Question Brand New Internal HDD not being recognised by BIOS

DemonHouseMaid

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Mar 5, 2020
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I've got a predicament. I bought a brand new Seagate ST2000DM008 internal 2TB hard drive for my PC that isn't being recognised by the BIOS and therefore anything else. I have already tried a lot of obvious things so please read what I have done before replying.

I already have an extra 1TB SSD that I use for storage as well as my OS SSD. This works so what I did was unplugged both the power connector and SATA connector from it, plugged it into the HDD, rebooted computer and still not working. Reconnected SSD to those two exact connectors and rebooted- works beautifully. This is a brand new HDD, the only reason I got it was because I connected my old one in (new PC build. the old HDD worked with my old computer but I don't have it anymore to do tests) and it didn't work, so I thought it was broken but neither of them work, only the OS SSD and the storage SSD.

So then I tried the known to work stroage SSD on the SATA and power connector that I would intend to use with my new HDD and it works just fine there, indicating that the power and SATA is working there as well. Only the new and old HDD that I have doesn't like whatever SATA or power that I give it, even if the two connectors are proven to be working.

I'm confused as heck. Any suggestions? I know it was a bit tedious to read, so feel free to ask any questions on my methods.
 
I've got a predicament. I bought a brand new Seagate ST2000DM008 internal 2TB hard drive for my PC that isn't being recognised by the BIOS and therefore anything else. I have already tried a lot of obvious things so please read what I have done before replying.

I already have an extra 1TB SSD that I use for storage as well as my OS SSD. This works so what I did was unplugged both the power connector and SATA connector from it, plugged it into the HDD, rebooted computer and still not working. Reconnected SSD to those two exact connectors and rebooted- works beautifully. This is a brand new HDD, the only reason I got it was because I connected my old one in (new PC build. the old HDD worked with my old computer but I don't have it anymore to do tests) and it didn't work, so I thought it was broken but neither of them work, only the OS SSD and the storage SSD.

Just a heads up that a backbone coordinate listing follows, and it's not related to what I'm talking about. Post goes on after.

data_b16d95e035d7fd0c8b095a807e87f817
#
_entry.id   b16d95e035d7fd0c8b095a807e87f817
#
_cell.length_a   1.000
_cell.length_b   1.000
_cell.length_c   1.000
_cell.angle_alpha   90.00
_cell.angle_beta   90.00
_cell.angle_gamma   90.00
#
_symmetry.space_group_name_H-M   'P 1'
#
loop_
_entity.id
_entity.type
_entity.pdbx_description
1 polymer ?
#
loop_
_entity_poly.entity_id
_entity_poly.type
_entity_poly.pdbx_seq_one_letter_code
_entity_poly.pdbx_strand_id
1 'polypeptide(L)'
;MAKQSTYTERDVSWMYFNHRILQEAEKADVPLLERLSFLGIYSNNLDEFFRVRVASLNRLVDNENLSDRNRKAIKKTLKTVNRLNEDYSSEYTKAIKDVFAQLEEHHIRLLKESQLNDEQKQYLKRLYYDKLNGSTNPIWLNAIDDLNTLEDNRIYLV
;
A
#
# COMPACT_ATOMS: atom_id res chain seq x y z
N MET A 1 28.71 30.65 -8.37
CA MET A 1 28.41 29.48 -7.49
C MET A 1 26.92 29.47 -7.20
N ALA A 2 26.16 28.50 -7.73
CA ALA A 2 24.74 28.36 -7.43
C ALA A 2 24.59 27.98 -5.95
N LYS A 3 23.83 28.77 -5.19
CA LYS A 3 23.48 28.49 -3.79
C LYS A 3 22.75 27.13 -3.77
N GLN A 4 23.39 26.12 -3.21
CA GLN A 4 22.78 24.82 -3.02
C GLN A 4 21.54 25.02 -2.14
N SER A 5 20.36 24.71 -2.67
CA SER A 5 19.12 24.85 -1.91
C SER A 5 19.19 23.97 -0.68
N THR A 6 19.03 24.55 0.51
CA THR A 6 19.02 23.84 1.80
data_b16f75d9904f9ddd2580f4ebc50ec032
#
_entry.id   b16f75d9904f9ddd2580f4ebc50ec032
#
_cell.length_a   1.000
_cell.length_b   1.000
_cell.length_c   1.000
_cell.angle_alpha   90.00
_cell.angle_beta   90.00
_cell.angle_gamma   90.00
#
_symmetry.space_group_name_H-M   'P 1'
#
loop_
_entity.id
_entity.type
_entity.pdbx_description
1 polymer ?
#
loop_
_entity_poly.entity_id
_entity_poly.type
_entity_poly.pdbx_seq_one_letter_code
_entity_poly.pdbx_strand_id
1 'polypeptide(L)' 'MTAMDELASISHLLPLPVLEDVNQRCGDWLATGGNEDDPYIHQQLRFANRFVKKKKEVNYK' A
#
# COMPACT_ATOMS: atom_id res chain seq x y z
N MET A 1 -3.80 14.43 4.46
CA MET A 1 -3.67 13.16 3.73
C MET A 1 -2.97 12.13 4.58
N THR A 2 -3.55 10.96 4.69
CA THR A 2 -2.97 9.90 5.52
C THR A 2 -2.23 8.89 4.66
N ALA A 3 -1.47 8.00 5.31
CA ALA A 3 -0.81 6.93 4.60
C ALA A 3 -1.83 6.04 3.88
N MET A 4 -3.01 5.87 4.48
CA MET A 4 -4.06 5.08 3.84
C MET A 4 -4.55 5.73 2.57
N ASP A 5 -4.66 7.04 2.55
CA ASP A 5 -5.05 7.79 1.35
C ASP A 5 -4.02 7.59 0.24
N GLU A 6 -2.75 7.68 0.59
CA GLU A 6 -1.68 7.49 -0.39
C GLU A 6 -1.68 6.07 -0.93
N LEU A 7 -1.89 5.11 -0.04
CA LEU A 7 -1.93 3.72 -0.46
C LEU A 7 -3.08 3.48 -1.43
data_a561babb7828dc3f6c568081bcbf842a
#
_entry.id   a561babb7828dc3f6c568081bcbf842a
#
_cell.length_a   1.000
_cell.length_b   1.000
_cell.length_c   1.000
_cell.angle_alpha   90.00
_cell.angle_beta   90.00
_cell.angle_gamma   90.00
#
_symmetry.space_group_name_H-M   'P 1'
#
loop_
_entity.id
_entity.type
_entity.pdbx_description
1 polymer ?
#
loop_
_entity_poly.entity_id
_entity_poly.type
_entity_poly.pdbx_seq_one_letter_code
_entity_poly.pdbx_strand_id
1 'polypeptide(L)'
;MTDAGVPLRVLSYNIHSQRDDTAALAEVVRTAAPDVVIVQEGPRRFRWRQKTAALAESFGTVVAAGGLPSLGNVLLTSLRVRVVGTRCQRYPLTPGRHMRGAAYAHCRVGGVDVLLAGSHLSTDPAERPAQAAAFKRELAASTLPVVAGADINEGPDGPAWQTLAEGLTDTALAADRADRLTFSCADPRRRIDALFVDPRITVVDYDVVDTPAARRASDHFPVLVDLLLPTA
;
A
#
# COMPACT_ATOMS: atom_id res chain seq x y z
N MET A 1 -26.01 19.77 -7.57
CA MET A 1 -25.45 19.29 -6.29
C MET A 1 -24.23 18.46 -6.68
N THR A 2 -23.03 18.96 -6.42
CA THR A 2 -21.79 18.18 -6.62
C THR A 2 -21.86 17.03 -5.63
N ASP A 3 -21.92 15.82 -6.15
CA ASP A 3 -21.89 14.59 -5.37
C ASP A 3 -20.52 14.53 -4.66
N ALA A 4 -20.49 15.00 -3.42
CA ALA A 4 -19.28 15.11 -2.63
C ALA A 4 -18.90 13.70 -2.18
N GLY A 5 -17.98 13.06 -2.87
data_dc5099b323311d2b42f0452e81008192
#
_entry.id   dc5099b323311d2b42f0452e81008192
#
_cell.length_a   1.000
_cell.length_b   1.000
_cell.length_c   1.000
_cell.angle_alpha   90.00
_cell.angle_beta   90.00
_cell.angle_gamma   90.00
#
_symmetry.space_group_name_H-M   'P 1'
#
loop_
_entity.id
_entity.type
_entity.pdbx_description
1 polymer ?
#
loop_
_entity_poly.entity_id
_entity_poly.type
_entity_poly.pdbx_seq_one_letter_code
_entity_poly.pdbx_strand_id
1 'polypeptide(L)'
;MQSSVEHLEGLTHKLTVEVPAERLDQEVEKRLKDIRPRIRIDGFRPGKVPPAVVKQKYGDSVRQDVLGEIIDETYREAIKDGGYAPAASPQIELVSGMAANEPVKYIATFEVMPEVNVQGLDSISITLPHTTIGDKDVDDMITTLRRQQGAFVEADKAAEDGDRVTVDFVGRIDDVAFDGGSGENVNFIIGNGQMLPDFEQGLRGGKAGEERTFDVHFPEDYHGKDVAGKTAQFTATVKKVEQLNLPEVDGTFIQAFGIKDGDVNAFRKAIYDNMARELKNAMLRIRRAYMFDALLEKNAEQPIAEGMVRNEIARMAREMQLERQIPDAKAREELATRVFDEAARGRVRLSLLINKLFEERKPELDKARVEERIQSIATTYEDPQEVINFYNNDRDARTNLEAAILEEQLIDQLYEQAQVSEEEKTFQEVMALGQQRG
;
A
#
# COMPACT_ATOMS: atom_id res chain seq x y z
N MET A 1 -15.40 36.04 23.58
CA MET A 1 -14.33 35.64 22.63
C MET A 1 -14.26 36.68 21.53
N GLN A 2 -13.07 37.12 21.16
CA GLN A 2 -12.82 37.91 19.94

So then I tried the known to work stroage SSD on the SATA and power connector that I would intend to use with my new HDD and it works just fine there, indicating that the power and SATA is working there as well. Only the new and old HDD that I have doesn't like whatever SATA or power that I give it, even if the two connectors are proven to be working.

I'm confused as heck. Any suggestions? I know it was a bit tedious to read, so feel free to ask any questions on my methods.
If it's a newer system you are pluggimg it in to the express ports probably whoch dont work for hdd most the time only ssd
 

Paperdoc

Glorious
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I suspect the problem is NOT a faulty drive - you simply have not prepared the new drive for use.

Normally when you get a brand new HDD, it has NOTHING on it at all. Hence Windows can NOT use it for anything, and cannot even show you it exists, until you use the right tools. So, if you just plugged it in, booted, and looked for it in Windows Explorer, you will NOT see it at all, even though the HDD is perfectly good. It just has NO info Windows can recognize.

What you DO need to do is called Partitioning a drive. This is actually two steps, but integrated into one smooth operation for you. You MAY have a simple tool to do this provided with your new HDD in its instructions, or with a tool on a CD if you got one. But you can do this all in Windows. First you must Install the HDD (i.e., connect it to mobo ports) - see below for suggestions on how. Boot into Win 10. Click on the icon at bottom left, and choose Settings. In the search box at the top, look for Disk Management and you'll get a new window. The upper part of this will show you details of all the current storage devices your system has, and how they are divided up into different use areas called Partitions. A few smaller Partitions are reserved for system use and have no letter names. The main larger Partitions each have a letter name (C: or D: or whatever) as well as a name you have given it like SYSTEM or HARRY1, or some such. Those are the drives you use all the time, for booting up and storing applications and data, etc.